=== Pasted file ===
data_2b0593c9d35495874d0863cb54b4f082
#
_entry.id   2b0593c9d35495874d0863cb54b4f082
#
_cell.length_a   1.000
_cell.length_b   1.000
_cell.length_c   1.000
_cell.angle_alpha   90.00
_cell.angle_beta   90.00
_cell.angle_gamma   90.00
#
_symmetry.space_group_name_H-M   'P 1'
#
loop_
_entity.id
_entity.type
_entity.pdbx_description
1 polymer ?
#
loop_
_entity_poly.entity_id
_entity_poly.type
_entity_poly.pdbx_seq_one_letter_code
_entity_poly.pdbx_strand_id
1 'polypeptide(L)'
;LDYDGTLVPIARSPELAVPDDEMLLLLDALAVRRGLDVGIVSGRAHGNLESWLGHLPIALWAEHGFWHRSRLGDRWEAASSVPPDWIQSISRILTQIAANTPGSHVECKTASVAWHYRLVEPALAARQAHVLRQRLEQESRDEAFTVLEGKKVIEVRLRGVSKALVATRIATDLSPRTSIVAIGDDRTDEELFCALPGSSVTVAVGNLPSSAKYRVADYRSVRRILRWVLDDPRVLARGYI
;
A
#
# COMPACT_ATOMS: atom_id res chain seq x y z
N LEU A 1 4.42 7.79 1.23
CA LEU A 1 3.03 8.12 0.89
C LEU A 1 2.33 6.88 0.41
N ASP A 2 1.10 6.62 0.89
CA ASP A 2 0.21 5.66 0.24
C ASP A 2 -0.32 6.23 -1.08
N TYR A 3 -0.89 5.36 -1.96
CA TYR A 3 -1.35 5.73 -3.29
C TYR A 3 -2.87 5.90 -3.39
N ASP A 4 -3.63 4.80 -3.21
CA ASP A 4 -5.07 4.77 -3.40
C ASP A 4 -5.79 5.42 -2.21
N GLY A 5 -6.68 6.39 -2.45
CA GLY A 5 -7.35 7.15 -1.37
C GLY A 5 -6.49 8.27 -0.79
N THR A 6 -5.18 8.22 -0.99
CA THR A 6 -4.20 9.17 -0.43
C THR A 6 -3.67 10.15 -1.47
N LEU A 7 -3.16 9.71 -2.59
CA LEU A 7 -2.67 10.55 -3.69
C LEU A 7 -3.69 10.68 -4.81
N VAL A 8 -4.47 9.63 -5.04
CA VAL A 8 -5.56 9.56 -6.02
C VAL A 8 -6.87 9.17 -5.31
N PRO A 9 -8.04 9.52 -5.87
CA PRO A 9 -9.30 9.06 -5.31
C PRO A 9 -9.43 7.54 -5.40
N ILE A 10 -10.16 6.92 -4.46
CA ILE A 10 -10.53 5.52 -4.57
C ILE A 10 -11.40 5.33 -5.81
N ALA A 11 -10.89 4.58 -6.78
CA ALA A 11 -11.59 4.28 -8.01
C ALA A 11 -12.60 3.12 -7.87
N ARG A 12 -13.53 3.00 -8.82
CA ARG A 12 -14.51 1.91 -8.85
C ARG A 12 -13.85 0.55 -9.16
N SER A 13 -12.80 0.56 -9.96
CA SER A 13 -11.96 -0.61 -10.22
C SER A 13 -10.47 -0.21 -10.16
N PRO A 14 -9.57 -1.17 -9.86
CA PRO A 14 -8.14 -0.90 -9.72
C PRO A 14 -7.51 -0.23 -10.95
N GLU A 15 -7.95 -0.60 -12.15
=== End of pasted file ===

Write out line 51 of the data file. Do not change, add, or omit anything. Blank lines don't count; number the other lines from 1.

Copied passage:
C LEU A 7 -3.69 10.68 -4.81